Top 5 Ground Cloves Substitutes
Clove is a common ingredient in many kitchens. Among many spices like sumac, chili, coriander, pumpkin pie spice, etc., ground clove is distinctive because of its signature aroma.
But what happens if you run out of ground clove? Scroll down to find a ground cloves substitute from our list of 5 alternatives.
Ground Cloves – What Is It, And How It Tastes?
First, let’s find out more about cloves. They are the fruit harvested from the evergreen tree’s flower buds, with a strong and spicy taste.
Clove fruit has a reddish-brown spike with a one-centimeter bulbous top, judging from the outside. At first glance (or may we say, first sniff), the clove is super distinguishable because of its smell.
In terms of flavor, cloves provide a special pungent, peppery supplement to the food. Cloves could also be chewy, thick, and eye-tearing.
Compared to other spices, this condiment may not be the spiciest, but it must be the most pungent one. Such special flavor makes it a most-preferred aromatic flavor when making pumpkin pie spice by most chefs.
Besides, cloves can be used in two main ways: ground or whole. People can cut the full clove buds into small arugulas and smash them, encouraging the juice to flow out and absorb into the ingredients.
As its name would suggest, ground cloves are cloves that were finely ground into fine powder. In this form, cloves’ spice blend remains the fruit’s original spicy taste, but its texture now changes from thick, chewy to ground.
List of 5 Ingredients Use As Ground Cloves Substitute
Ground cloves will deliver a spicy, warm, sharp and a bit of sweet flavor to any dish. So if you run out of ground clove, it may be hard to replicate the flavor it gives.
Let use other ingredient alternatives such as allspice, nutmeg, mace, cinnamon, or Cardamom. Because they are the same flavor and equal amount of ground cloves in every dish.
Let’s explain to you in detail why we can use them.
Allspice is the most compatible as a ground cloves substitute on the list. Theoretically, allspice berries are the ground extraction of dried berries from myrtle evergreen tree in Jamaica.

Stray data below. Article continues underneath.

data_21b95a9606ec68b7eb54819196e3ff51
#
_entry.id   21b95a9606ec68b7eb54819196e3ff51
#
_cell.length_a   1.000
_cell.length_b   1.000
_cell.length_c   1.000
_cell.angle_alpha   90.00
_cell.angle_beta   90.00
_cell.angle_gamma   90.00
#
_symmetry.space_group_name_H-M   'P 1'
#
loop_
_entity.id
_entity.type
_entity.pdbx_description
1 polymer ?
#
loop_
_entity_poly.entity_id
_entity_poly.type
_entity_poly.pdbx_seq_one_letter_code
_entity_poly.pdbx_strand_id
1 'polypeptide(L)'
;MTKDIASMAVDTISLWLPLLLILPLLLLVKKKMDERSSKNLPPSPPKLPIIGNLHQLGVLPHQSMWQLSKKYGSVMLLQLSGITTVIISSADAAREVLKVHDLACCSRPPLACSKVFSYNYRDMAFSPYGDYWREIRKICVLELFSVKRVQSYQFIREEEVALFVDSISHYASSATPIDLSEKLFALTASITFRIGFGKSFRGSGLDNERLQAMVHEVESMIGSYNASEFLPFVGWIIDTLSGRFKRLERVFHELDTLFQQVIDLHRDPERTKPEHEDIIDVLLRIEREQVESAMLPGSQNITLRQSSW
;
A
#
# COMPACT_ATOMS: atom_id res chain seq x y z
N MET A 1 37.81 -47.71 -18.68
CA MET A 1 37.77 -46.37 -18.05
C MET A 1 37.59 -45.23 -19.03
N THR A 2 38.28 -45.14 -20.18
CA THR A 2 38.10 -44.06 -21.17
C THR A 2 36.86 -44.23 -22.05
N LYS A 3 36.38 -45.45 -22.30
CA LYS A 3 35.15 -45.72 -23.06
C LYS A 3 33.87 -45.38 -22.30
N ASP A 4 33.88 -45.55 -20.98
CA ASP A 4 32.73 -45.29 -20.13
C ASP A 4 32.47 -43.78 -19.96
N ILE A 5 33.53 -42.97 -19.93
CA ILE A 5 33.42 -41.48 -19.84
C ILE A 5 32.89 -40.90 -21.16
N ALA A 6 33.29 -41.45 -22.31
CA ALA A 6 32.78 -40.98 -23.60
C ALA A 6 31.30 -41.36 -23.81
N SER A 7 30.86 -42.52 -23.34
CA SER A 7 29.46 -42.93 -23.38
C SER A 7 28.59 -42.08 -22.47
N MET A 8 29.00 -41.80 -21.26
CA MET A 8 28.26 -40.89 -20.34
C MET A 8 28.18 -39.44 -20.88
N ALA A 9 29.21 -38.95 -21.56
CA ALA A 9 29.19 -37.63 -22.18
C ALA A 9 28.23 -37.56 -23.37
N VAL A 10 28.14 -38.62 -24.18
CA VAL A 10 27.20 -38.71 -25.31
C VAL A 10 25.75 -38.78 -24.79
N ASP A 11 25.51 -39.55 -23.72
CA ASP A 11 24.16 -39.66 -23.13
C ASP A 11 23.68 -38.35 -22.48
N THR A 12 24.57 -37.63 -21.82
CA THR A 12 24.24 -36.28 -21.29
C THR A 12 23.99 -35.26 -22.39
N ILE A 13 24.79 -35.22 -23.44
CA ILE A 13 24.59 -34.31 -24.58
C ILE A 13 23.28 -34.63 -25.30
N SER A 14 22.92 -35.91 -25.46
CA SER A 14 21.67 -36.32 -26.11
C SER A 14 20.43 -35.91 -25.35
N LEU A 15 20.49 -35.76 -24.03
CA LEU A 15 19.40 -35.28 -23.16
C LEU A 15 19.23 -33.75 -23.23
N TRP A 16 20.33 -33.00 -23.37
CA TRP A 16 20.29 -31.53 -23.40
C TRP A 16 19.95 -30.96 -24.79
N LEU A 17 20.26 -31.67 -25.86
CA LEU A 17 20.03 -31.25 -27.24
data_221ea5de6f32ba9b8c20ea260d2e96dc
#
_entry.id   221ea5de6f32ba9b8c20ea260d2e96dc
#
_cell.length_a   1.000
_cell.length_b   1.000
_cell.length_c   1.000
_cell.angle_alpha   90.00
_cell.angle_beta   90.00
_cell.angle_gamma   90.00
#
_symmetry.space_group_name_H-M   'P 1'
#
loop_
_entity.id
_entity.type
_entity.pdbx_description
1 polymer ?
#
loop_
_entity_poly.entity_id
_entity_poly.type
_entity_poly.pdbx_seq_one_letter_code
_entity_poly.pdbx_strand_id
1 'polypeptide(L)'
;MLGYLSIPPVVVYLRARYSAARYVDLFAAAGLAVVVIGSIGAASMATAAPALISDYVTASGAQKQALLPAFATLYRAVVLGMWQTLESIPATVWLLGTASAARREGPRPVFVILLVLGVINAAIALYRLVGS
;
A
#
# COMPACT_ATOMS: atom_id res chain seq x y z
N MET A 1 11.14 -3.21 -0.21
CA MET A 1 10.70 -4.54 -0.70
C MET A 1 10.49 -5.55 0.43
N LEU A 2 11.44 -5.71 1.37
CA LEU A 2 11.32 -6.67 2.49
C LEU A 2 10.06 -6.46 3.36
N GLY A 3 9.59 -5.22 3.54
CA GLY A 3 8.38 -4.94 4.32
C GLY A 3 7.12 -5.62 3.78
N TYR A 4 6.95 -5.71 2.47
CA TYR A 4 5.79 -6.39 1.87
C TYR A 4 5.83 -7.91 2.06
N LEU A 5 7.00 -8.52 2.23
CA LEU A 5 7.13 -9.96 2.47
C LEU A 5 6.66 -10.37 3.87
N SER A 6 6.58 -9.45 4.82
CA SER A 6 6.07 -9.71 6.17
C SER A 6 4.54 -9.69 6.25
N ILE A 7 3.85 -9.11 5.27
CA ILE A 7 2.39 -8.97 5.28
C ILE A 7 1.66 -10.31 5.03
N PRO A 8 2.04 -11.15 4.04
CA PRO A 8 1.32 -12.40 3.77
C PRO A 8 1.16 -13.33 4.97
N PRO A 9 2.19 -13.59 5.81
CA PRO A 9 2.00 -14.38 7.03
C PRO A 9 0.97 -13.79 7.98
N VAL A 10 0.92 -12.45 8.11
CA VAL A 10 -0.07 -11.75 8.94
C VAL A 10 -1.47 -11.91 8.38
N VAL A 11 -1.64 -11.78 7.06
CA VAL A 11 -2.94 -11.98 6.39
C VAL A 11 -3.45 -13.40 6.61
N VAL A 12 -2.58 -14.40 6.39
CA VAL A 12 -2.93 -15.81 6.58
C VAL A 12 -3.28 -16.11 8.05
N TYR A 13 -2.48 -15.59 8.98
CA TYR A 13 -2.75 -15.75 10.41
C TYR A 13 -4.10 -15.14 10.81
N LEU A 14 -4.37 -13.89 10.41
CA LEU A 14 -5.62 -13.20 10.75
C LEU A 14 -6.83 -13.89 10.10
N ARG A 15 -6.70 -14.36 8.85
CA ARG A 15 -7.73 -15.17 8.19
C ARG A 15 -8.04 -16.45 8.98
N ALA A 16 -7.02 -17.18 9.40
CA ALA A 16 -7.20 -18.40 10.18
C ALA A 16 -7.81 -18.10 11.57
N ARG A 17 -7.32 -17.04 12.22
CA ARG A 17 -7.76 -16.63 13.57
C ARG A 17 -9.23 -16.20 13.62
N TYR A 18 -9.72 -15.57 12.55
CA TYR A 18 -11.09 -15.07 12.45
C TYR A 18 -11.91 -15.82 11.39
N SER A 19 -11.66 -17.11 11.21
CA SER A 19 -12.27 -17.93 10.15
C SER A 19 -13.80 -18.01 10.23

What makes the ground allspice distinctive is its taste. Even only made up of only one fruit – allspice berries, its aroma is a spice mixture, hence the name.
You can feel a bit of chili’s herbal scent, the black peppery scent of cumin spice, and sweet notes of clove and cinnamon. Thus, allspice is a suitable “recipe calls” for almost any spicy ingredient, especially for sweet dishes.
Based on our experience, the taste of allspice is indistinguishably similar to the flavor of cloves. Hence, if you want to use allspice as a clove substitute, replace cloves with the same ground allspice portion.
The allspice is common in the Caribbean, Middle Eastern, and Latin American cuisines. Its strong, pungent, warm flavor is so compatible with the extremely spicy dishes of these regions.
Cinnamon is another potential substitute for ground cloves on the list. This seasoning is highly recommended if you want to add a herbal, spicy taste to the food.
What is cinnamon, anyway? Cinnamon is the warm spice that originates from the inner bark of the Cinnamomum trees. Dated back from the Ancient Egypt era, royals used this fruit to enhance their health because of its high nutrition level.
Cinnamon is made by peeling the cinnamon trees’ stems, extracting the woody parts, then drying and striping into pieces. Thus, the cinnamon’s texture is thick, earthy, and herbal.
You can only use cinnamon sticks to season recipes that don’t need the seasonings to be blended or fully ground.